Editorial
Peter patter

Peter Dutton has tried this previously. For years he has been promising a softer side. His wife has told the media that he is not a monster. He has hoped aloud for the country to see “the rest of my character, the side my family, friends and colleagues see”.

This week he tried again. “I think some of the harder edges come off as you get older,” he told Four Corners, his head as smooth and featureless as a lollipop, as if in agreement. “I think – as you mature and see things from different perspectives than just one.”

In the same interview, he said he was right to claim women who had been raped on Nauru were trying it on. “If I’ve said something that is inconvenient for people to hear or they don’t want to believe it’s true, then that’s a different scenario and I can’t apologise for that.”

Dutton’s problem is there is no other side. He’s like an engine with the chassis number ground off, only the number is his eyebrows. Even he looks unconvinced. He is unrelentingly himself and he knows that is the problem.

After the Fitzgerald inquiry into political and police corruption, Dutton did two things. He ran for the side being investigated and when that didn’t work he joined the cops. He was called a boy wonder, but only in jest.

“I remember being called the New Breed when I came out of the academy,” he told Four Corners. “We were the post-Fitzgerald New Breed. So we were treated with suspicion because, you know, integrity was a big part of that reform.”

Dutton sees the world as either good or bad. It’s police thinking: righteousness helps quiet the moral questions. This is one reason he keeps saying he has another side. He sees himself as good and can’t comprehend why others don’t as well.

Politically, he has always been the same. Before he was ever in parliament he was campaigning against “illegal immigrants”. In his first speech he claimed the “silent majority” were fed up with the civil liberties council, the refugee action collective and the trade union movement. He said political correctness stood in the way of a better life. He said the courts did not represent the views of the community.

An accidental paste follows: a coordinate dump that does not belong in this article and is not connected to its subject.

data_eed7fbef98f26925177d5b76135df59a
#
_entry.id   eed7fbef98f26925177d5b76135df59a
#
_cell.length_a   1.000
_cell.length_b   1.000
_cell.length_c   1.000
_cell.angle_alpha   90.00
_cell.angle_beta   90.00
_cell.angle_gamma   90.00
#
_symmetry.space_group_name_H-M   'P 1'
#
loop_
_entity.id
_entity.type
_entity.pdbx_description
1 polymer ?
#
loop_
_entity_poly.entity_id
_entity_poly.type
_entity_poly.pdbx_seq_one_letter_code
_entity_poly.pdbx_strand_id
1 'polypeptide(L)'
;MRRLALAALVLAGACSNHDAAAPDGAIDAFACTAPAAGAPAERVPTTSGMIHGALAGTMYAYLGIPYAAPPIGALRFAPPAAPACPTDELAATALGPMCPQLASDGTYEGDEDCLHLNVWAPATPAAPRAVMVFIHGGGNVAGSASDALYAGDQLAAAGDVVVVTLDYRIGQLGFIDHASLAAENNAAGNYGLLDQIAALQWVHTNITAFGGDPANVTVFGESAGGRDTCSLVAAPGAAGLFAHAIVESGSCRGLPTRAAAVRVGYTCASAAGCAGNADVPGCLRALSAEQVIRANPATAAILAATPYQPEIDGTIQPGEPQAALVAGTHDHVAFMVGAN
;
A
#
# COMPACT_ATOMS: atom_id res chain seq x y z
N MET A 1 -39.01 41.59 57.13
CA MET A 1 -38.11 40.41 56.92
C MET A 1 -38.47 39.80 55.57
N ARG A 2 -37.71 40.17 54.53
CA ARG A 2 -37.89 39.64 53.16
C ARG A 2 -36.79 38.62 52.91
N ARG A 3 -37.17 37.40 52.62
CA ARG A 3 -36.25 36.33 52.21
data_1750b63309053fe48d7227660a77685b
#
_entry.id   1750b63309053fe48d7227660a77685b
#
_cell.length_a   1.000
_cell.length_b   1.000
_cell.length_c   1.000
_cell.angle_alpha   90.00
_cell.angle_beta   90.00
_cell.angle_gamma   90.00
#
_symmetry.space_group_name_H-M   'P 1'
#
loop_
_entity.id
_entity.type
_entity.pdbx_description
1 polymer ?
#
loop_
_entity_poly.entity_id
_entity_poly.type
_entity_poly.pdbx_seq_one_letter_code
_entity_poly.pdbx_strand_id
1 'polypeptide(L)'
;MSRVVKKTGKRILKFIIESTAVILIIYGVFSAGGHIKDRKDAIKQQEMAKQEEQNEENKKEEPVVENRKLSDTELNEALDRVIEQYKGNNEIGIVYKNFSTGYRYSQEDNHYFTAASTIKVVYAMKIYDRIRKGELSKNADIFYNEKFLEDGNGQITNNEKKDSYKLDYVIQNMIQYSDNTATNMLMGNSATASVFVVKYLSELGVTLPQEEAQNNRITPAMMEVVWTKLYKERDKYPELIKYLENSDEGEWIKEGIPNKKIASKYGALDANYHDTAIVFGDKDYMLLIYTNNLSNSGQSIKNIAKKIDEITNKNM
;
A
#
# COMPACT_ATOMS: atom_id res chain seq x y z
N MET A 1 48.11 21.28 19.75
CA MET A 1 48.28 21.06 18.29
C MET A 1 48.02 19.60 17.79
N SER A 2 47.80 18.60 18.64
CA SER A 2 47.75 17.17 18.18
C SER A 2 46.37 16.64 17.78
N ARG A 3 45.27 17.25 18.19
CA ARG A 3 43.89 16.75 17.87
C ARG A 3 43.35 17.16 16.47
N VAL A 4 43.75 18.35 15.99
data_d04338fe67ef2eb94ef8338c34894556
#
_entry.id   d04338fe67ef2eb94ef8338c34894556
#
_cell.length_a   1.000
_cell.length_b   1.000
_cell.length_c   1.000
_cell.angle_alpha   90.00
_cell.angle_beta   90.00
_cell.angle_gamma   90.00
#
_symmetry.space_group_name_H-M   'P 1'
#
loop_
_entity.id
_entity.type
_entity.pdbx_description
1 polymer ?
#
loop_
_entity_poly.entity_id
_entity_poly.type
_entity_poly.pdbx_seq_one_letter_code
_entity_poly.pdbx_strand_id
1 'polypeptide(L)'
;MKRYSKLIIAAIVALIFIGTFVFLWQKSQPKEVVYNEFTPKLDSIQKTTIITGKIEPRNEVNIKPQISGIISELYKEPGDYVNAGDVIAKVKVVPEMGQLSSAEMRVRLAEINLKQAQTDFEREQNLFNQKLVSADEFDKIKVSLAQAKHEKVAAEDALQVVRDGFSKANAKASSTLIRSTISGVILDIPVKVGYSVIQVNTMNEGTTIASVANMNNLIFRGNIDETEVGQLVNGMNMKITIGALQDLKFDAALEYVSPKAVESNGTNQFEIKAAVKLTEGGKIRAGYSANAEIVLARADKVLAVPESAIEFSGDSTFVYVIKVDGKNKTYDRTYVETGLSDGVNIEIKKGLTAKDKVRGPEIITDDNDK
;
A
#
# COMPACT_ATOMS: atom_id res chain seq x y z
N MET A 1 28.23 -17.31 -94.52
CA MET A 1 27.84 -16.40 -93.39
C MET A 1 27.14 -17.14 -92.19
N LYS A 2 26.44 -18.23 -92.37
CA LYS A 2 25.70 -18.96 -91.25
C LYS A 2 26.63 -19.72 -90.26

His lie on African gangs was already being rehearsed, only without the racial dimension: “In society today we are experiencing unacceptable crime rates, causing older Australians to barricade themselves in their homes, all in the name of safety.”

Dutton doesn’t believe his party lost the last election over climate change. He says it can’t be reduced to one issue. When asked for his vision for Australia he says he will make it safe. He says he has stopped terrorist attacks. His Australia is a place of worry and paranoia to which only men like him will bring calm.

In The Australian this week, a friend made the case Dutton has been trying to make. It is at this point so far-fetched that no one put their name to it: “There’s this hard guy image, but he’s an incredibly warm and engaging bloke. I think that will become evident over time.”

This article was first published in the print edition of The Saturday Paper on October 1, 2022 as "Peter patter".

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